The Biology Project > Cell Biology > Studying Cells > Problems

Studying Cells Tutorial

The Scientific Method

What is it?
The scientific method is the experimental testing of a hypothesis formulated after the systematic, objective collection of data. A scientist who studies our immune system phrased this idea very well:


I now appreciate how much I learn by being wrong. I can change my mind when confronted with a rational argument, without the need to have the change appear to be purely semantic or to hope it will pass unnoticed. What must it be like to be a priest, general, bureaucrat, lawyer, medicine person, or politician who is never permitted to be wrong? No wonder they learn so slowly. I am grateful to be in a profession where the realization of being wrong is equivalent to an increase in knowledge.

-Melvin Cohn. Annual Review of Immunology 12, 2 (1994)
The scientific method is often divided into steps. This is helpful for putting the method into context, but keep in mind that the key element of the scientific method is testing the hypothesis. In other words, can you prove that you are wrong?
  1. Observe the situation
  2. Ask a question
  3. Turn that question into a testable hypothesis
  4. Predict the outcome of your experiment
  5. Perform your experiment
  6. Analyze the results
  7. Evaluate your hypothesis
Evaluating science
Mistakes made in applying the scientific method to real-world problems can result in unsupported, or even incorrect, conclusions. An example of a scientific conclusions based on insufficient scientific method recently occurred in the field of breast cancer research.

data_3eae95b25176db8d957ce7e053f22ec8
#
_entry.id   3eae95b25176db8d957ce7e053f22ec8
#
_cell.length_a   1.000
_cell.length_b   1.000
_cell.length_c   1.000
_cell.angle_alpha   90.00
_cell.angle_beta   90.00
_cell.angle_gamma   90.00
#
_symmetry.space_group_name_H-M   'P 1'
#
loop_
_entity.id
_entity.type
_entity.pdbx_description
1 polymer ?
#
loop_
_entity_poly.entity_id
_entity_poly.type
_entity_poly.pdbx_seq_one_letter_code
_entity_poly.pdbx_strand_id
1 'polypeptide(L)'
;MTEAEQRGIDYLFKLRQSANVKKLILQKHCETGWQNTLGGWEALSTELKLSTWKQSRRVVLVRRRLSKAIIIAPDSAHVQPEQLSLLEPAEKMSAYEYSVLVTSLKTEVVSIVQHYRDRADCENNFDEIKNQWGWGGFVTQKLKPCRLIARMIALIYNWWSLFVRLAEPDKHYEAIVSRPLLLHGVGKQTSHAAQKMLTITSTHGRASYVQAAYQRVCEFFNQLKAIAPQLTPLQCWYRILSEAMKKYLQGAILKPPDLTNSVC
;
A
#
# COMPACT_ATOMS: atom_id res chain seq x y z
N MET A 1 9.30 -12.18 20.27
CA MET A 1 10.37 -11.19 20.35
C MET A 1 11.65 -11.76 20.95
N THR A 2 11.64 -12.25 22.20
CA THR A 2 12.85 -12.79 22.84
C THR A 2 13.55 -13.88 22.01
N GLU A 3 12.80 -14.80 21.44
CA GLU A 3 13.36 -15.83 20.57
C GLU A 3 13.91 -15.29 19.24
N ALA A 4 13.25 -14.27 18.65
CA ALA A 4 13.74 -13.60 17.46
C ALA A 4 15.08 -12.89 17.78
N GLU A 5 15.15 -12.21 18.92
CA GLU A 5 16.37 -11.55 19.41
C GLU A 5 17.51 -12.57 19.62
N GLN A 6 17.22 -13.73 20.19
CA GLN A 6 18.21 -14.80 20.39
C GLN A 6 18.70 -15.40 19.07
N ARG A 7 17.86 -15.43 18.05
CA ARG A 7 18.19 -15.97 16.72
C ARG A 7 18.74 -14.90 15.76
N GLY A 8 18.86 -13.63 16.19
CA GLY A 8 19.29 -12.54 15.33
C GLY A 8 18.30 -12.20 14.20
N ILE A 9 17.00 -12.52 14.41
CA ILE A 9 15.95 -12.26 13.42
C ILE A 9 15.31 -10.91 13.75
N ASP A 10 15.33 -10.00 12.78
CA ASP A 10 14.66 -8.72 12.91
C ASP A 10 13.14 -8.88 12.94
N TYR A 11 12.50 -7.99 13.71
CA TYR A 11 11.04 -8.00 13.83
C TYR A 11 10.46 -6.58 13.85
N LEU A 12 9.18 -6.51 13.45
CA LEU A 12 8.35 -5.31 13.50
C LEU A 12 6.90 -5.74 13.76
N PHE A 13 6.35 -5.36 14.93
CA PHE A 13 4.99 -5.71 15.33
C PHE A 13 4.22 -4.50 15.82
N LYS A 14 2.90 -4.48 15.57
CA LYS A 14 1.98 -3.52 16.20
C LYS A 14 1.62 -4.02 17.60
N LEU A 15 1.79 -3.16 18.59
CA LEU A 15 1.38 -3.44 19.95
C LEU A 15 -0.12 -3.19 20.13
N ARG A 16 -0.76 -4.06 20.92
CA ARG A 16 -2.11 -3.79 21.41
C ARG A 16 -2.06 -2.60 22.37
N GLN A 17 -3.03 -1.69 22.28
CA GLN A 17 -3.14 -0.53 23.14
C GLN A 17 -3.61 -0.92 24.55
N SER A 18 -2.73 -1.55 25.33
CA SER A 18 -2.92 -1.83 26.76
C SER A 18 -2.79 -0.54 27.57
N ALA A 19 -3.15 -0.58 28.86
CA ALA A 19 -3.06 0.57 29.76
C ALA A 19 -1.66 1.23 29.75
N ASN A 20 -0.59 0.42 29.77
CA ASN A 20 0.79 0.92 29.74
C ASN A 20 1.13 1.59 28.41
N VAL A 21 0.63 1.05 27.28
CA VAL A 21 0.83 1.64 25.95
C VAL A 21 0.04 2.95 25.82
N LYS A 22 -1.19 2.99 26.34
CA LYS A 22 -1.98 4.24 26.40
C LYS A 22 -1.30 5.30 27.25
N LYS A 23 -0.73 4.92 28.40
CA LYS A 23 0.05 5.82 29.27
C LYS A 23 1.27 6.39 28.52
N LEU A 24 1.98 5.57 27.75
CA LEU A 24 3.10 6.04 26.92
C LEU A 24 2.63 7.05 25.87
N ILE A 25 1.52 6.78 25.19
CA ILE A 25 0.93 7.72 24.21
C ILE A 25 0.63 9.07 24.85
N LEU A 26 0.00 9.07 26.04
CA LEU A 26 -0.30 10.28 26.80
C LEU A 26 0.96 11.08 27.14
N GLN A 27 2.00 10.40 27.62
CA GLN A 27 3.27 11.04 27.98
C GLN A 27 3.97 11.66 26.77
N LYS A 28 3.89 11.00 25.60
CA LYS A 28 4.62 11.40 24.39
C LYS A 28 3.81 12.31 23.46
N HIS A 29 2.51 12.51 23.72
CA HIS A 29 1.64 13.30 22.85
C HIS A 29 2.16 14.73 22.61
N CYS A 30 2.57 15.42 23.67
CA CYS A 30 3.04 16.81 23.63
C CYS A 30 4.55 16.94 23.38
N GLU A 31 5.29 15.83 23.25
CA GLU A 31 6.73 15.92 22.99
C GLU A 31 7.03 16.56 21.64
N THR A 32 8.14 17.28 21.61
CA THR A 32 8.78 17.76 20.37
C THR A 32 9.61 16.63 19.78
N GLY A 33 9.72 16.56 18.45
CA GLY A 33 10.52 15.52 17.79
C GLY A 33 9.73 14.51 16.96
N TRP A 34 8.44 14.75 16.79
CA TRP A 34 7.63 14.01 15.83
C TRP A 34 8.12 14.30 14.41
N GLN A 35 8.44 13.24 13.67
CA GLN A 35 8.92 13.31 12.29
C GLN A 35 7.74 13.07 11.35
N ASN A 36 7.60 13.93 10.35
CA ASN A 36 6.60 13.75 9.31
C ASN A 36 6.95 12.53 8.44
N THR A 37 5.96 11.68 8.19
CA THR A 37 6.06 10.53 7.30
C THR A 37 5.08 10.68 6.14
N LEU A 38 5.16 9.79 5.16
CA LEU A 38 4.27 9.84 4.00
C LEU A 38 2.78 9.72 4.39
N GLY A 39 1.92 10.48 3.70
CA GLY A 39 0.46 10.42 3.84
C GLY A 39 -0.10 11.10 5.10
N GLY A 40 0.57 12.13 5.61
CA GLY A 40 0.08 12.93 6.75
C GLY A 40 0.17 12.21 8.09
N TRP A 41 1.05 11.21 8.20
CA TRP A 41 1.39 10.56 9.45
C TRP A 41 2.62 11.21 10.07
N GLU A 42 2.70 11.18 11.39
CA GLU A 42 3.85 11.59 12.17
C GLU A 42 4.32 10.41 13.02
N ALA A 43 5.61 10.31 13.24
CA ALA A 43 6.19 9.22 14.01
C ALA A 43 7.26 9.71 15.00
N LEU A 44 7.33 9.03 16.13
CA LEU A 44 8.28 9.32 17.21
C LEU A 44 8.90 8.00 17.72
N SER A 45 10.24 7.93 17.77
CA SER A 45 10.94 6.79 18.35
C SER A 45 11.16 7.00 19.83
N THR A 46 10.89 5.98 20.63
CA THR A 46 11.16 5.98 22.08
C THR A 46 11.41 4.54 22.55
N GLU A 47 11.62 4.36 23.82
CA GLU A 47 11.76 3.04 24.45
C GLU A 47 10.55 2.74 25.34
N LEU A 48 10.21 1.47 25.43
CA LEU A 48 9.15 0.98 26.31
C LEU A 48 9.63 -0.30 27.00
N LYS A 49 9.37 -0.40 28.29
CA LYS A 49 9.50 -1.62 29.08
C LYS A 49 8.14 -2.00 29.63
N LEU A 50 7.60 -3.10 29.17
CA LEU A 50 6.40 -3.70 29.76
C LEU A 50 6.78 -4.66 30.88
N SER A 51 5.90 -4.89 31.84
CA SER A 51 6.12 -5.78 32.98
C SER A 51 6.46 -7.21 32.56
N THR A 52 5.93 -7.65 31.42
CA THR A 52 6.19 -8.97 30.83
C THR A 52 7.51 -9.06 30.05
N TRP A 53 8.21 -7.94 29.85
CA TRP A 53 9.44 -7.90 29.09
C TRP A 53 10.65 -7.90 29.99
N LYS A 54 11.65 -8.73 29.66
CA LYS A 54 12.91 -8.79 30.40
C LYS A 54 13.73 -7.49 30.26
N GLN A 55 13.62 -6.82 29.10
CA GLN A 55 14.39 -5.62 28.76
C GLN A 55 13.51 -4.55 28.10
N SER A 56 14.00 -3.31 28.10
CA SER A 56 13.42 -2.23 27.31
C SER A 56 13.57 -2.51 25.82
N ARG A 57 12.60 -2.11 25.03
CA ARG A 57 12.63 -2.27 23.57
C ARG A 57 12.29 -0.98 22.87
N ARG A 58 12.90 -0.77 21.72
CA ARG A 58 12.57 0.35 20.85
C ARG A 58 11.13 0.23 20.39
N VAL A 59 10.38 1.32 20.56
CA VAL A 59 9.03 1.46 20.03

Breast cancer is caused when normal cells change and produce a tumor. In a study published in the New England Journal of Medicine (336, 1269 (1997)), scientists from Norway studied the incidence of breast cancer in 25,624 women.

Participants gave details about their height, weight, diets, and exercise habits. The results showed an over all reduction of breast cancer by 37% for women who exercise regularly. Women who are lean and exercise at least 4 hrs per week showed the lowest incidence.

Micro photo of breast cancer tissue
Image courtesy of WebPath
Many newspapers picked up on the data with headlines stating that exercise prevents cancer, but an editorial in the same journal by Dr. Anne McTiernan put the results in proper perspective (ibid. p. 1311). She points out that women who exercise regularly have higher levels of education and income, smoke less, drink less alcohol, and consume fewer calories and less fat. She states that establishing a casual pathway between reduced breast cancer and physical activity will require exploration for biologic mechanisms and confirmation with clinical experiments. Her final conclusion states the situation very well.

Should a woman exercise and will it prevent breast cancer? I recommend a resounding YES to the first question. Regular physical activity in women reduces overall mortality and the incidence of coronary heart disease, diabetes mellitus, stroke, osteoporosis, obesity, and disability, and it also lessens the impact of arthritis and cognitive decline. With respect to whether exercise reduces the risk of breast cancer, too many questions remain for women and their doctors to make informed decisions on whether, how and how much to exercise.

-Dr. Anne McTiernan, New England Journal of Medicine (336, 1311 (1997))

This example illustrates many of the problems associated with the science of biology and medicine.

Introduction | Size & Biology


The Biology Project > Cell Biology > Studying Cells > Problems
All contents copyright © 1997 - 2004. All rights reserved.

The Biology Project Cell Biology